President Robert Mugabe is contemplating a Cabinet reshuffle that could see Patrick Chinamasa axed as finance minister and replaced by former Reserve Bank of Zimbabwe governor Gideon Gono, according to Zanu-PF sources.
Gono has already been endorsed by the Zanu-PF politburo for a senatorial position in Manicaland to replace the late Kumbirai Kangai who died last year.
Although Gono was not initially on the list of candidates appointed by the party for the senatorial post – which Zanu-PF is entitled to under the country's new proportional representation system – the Mail & Guardian has been informed by senior government and politburo members that it was Mugabe who pushed for Manicaland to put him on the list.
In terms of a presidential proclamation that expired last December Shadreck Chipanga, a senior party member, should have replaced Kangai.
The statute had decreed that the successor to a deceased member would be the next person on the list submitted to the Zimbabwe Electoral Commission. Chipanga was sidelined to make way for Gono, whose appointment to Parliament positioned him for the Cabinet appointment.
Although Gono was inactive during the period of the unity government – largely because the Reserve Bank of Zimbabwe had become moribund when Zimbabwe ditched its own currency and adopted a multicurrency regime – he is widely believed to have propped up Mugabe's regime during the crisis period by printing money and supporting party projects through quasi-fiscal programmes.
A personal banker to Mugabe for many years, Gono is also credited with helping to set up the president's businesses.
Last month Mugabe told Chinamasa to find cash for improved salaries for civil servants or quit.
"At first he said we could not do it and I said: 'Well, if you can't do it, tell me [and] I will get someone to do it.' That is why he announced that salaries will be above … the poverty datum line," said Mugabe.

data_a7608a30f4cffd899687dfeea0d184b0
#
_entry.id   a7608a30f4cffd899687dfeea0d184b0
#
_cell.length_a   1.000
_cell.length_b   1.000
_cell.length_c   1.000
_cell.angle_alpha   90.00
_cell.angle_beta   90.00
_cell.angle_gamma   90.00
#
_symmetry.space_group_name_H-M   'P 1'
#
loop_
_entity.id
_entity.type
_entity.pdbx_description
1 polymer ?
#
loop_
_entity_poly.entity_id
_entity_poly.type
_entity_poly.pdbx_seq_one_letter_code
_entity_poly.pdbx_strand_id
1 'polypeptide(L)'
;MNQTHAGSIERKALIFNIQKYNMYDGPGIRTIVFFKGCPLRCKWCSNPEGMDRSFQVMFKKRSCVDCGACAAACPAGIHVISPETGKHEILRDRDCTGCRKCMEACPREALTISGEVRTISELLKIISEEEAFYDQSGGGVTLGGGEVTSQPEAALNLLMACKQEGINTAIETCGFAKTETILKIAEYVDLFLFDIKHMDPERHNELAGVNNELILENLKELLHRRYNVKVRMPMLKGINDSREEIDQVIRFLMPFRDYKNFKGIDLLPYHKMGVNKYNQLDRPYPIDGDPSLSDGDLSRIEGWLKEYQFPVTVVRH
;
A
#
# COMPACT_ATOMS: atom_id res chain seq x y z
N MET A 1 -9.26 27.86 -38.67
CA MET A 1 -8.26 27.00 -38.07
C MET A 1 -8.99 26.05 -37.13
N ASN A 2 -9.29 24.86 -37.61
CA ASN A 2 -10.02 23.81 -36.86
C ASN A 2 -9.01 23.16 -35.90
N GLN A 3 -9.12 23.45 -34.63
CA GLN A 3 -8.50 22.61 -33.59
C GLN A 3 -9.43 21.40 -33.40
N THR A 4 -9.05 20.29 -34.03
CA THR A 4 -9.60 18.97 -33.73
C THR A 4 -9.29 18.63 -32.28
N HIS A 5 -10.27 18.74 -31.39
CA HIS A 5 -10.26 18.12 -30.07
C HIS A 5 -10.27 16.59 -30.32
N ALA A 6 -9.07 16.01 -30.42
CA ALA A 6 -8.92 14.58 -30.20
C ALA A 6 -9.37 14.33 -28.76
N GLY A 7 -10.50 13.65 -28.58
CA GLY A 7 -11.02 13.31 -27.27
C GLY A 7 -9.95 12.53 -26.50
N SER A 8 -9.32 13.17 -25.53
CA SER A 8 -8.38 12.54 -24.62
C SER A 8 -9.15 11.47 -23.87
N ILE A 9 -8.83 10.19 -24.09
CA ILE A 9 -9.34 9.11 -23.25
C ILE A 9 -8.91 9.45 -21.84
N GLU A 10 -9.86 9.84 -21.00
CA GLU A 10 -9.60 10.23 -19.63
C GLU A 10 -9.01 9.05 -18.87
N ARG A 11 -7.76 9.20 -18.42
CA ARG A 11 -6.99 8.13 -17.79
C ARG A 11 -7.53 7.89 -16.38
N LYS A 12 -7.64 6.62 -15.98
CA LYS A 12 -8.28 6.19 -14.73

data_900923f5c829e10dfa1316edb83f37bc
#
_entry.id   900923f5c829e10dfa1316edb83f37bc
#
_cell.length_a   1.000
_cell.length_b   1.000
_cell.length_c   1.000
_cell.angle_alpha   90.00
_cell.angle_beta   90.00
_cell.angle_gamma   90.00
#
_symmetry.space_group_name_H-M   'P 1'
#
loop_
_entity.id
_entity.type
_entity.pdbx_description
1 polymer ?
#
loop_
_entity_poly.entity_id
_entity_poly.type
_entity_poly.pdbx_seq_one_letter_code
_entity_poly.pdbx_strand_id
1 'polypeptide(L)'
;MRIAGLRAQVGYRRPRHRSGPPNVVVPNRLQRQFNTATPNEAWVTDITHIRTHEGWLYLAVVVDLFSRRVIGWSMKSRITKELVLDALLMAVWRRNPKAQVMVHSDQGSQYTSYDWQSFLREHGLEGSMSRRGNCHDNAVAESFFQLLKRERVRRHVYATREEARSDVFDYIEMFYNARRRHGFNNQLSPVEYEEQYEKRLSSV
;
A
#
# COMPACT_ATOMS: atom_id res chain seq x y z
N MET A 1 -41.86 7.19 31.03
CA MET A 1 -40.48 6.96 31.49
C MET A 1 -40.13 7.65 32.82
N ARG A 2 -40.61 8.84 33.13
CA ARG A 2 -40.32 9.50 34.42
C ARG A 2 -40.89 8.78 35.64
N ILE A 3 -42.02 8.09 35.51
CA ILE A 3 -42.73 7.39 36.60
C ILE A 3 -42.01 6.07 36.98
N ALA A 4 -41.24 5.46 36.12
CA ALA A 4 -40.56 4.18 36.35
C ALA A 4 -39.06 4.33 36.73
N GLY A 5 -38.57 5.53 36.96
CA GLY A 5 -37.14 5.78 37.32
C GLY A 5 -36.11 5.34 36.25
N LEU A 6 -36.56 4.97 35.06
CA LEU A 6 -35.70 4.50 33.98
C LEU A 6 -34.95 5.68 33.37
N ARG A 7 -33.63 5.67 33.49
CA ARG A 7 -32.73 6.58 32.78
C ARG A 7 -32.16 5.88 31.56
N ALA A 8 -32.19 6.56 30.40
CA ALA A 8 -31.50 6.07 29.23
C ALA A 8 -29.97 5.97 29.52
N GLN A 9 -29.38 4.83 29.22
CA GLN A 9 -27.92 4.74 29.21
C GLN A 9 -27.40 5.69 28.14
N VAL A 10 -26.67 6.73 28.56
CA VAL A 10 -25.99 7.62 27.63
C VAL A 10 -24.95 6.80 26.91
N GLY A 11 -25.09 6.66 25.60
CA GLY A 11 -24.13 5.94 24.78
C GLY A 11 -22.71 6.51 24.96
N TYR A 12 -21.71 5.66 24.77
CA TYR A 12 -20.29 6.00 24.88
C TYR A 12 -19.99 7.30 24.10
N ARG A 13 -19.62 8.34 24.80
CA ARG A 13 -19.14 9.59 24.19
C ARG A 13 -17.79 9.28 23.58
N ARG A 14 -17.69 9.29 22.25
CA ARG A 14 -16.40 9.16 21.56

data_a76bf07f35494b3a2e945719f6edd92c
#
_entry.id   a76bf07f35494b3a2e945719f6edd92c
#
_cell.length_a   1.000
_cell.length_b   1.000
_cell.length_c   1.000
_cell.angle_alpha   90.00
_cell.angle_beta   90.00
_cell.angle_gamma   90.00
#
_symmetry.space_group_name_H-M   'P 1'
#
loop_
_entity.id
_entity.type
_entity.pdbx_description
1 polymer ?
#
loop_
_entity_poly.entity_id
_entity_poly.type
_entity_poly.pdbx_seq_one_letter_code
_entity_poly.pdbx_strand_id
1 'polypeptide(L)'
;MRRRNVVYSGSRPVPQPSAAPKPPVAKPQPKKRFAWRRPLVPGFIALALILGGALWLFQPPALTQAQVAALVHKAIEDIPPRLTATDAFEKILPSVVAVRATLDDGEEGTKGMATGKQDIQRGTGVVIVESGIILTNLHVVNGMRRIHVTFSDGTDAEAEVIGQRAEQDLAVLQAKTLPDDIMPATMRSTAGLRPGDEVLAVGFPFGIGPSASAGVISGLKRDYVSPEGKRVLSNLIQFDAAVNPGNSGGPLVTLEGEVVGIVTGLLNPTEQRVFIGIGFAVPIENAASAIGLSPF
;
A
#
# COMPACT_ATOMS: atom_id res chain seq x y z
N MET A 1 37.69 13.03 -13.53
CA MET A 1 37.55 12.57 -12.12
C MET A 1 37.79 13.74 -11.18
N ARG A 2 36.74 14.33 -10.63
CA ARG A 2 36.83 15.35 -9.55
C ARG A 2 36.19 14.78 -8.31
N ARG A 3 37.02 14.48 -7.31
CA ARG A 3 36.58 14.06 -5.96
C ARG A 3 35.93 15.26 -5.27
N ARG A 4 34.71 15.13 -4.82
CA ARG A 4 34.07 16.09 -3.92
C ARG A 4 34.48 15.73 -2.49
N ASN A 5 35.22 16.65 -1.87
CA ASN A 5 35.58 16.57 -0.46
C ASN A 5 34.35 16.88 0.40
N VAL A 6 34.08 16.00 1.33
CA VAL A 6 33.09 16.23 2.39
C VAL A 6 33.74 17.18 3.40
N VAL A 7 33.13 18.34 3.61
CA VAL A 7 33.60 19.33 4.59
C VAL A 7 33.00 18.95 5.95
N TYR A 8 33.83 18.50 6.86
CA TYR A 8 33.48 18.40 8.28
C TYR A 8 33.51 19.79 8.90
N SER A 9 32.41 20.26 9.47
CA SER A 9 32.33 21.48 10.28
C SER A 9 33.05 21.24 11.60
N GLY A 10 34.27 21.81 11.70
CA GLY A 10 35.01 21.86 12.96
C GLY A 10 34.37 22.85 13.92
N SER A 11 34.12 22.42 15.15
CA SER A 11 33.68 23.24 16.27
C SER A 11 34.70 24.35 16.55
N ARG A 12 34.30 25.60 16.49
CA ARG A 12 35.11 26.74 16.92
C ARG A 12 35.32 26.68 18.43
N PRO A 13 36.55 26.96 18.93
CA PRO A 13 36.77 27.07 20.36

The government agreed to review civil servants' salaries in February, backdated to January 2014. But so far the payments have not been made.
A Zanu-PF politburo member claims that Cabinet appointments are a guessing game because they are not discussed by the politburo and "often even Mugabe's lieutenants are not informed in advance".
Several ministers could be affected by reshuffle
But the odds are stacked against Chinamasa in particular. "It's all pointing to Chinamasa's early exit from treasury. There is a rumour that Mugabe is thinking to appoint Gono and the vice-president [Joice Mujuru] openly suggested his name before the last Cabinet appointment," said the source in the politburo.
Another politburo member said it was likely a number of Cabinet ministers would be affected by the planned reshuffle. "We have heard … that we could have a reshuffle and it may also affect several ministers. Many of us think it's Chinamasa for obvious reasons, and [energy minister Dzikamai] Mavhaire. He is thought to have dismally failed in his portfolio," said the second politburo member.
Mavhaire is dealing with corruption at various companies that fall under power utility Zesa. Since he assumed office in September, the power supply situation has worsened, further weakening the economy. Mavhaire has also been in the spotlight after the government's mandatory ethanol blending resulted in a Constitutional Court case.
Several ministers linked to a "salarygate" scandal may also be moved to different portfolios. In recent months local media have reported that certain parastatal executives have awarded themselves huge salaries and perks, whereas low-level workers went without wages for months.
Ministers are said to have ignored the issue because they were also looting the parastatals.
Nicholas Goche, formerly minister of transport but now minister of labour and social welfare, is also likely to lose his job. He has been implicated in an Air Zimbabwe insurance scandal, but denies any involvement.
Other ministries that have not performed well include the ministry of industry and commerce, headed by Mike Bimha, and mines and mining development, headed by Walter Chidhakwa.
But both Bimha and Chidhakwa have family ties with Mugabe, which may protect them in any reshuffle.